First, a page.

Ronald Dahms joined in 2005 to contribute his solid experience in business development, marketing and strategy to what is today known as Optimum Talent. During his career, Ronald successfully held several leadership roles within major companies such as Bombardier, Desjardins, Export Development Canada (EDC) and Great-West Life.
What are the challenges you faced?
One of the greatest challenges I initially faced was not the theoretical but the very practical matter of moving from being a hired gun executive in large corporations to the very different role that being a business entrepreneur represents. There are many similar that competencies that leaders must have to be successful in both roles but there some fundamental differences that are representative as well.
How are you building your business today, preparing for tomorrow?
It has been 12 years since I made the big leap into what has become an incredible journey. At various intervals we would do a reset as to where we were are and what our strategic direction was and made course corrections along the way. Right now we are in the middle of delivering against our 2020 Vision for which we have some very clear goals.
How do you attract the best people and how do you retain them?
Ultimately, the reputation that we build and keep as to being a best-in-class employer in our company has, and continues to serve us very well. We have habitually been able to recruit some of the best talent we could fine on the street and have almost never lost one of our colleagues to our competitors.
What made you take the leap into business ownership?
Even though I had never built a business from scratch or jump into something very small I always knew that I had an entrepreneurial mindset. Some might say that I operated in large corporations as somewhat of an “intrapreneur”. Truly, the right opportunity that presented itself one day to do this was something I think I had been looking for for years.
What were the biggest initial hurdles to building your business and how did you overcome them?
Some of the biggest initial hurdles I faced was in relation to the size and scale of the business. Typically, and that was certainly the case for me, there is much more variability in terms of organizational performance quarter over quarter and year over year than in some larger much more established firms. Further, as your building size and scale it’s harder to have the same level of expertise that’s much more deeper and narrower in terms of scope as opposed to being supported by colleagues that tend to be more generalists.
Did you have major competitors when you started, how did you plan to compete with them, and how did that plan play out?
There were, and remain, many competitors in the space that we play in. One in particular was somewhat of a first mover in the “Integrated solutions” strategy that we have been pursuing. There are often some great benefits to being a sort of second mover if you chose to be careful in the study of what the first mover appears to be doing really well and not so well. We have remained focused on constantly validating our own performance in the same way and have been careful to not repeat the same mistakes.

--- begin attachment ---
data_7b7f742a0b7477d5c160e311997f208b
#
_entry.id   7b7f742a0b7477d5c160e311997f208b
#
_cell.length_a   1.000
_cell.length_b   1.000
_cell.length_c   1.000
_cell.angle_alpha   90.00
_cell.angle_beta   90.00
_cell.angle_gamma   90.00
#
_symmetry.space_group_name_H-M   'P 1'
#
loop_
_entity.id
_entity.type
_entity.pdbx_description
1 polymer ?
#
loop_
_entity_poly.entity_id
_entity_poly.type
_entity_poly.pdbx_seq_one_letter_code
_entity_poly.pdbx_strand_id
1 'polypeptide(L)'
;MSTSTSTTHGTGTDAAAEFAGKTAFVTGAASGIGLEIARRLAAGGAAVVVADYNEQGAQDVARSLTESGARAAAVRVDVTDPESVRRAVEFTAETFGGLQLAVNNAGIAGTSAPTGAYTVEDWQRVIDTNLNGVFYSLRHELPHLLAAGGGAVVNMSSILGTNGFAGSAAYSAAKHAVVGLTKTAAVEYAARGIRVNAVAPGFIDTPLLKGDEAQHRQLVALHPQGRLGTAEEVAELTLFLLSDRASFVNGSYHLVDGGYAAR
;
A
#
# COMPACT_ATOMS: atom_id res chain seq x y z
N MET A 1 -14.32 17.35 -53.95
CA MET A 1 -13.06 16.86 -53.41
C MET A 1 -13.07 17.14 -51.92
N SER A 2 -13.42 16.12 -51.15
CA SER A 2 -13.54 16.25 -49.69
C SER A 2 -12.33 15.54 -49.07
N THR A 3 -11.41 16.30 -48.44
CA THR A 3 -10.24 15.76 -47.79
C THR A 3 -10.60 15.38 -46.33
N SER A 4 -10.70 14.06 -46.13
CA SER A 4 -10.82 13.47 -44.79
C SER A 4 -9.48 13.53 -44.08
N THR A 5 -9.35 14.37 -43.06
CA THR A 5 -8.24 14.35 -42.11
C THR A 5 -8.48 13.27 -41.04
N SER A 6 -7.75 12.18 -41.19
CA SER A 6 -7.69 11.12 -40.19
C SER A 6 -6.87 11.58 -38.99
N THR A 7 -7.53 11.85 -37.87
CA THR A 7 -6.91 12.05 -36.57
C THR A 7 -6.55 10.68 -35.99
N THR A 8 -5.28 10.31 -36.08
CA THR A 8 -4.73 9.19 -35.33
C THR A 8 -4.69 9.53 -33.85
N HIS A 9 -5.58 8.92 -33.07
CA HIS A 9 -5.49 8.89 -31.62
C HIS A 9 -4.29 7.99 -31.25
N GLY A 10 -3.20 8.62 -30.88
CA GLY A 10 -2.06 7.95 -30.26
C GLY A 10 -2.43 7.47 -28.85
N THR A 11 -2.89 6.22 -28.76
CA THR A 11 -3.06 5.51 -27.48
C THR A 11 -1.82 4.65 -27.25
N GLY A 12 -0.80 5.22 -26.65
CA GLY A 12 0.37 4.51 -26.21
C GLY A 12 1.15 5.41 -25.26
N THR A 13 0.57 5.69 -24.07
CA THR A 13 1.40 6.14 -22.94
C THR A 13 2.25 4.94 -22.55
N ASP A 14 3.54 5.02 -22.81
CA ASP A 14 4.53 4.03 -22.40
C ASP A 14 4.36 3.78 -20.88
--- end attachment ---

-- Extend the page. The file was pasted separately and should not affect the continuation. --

What would you say was the single most influential factor in your business’ success?
Without a doubt a business like ours succeeds or not based on the quality of our people. That is the only real product that we sell and we have been very fortunate to have secured some great talent throughout the years. Most of these people are quite long tenured as well.
What is the biggest mistake you’ve made as a business owner?
There have been too many to count but at the end of the day, I have worked hard to make more better decisions than bad ones. One mistake that I have sought to correct throughout the years is not to spin things too positively and be too optimistic about the business plan and potential results. When results fall short of expectations it can create huge and often unnecessary pressure on cash flow and thus may limit options relative to expenditures that may be full well necessary to get back to stronger business performance.
What has been your greatest moment of success?
The greatest moment was when we finalized another acquisition and merger that enabled us to complete the foundations of having expanded our geography (where we will play) to be the coast-to-coast company I had envisioned 10 years earlier.
How do you believe evolving technology will impact the way we do business over the next 10 years?
Technology innovation in our industry has indeed been changing the way much of how we do business occurs. It has been an enabler to driving down costs for clients and has been paramount for us to embrace and be a leader in its development if we are to remain competitive and relevant.
What do you know today that you wish you would have known when you first got started as a business owner?
The significant impact that being able to surround oneself by the best talent possible and available plays. Shortcuts in the hiring process will inevitably come back to haunt a business owner in a big way. It is very hard to just be “lucky” over and over again and you must play the odds.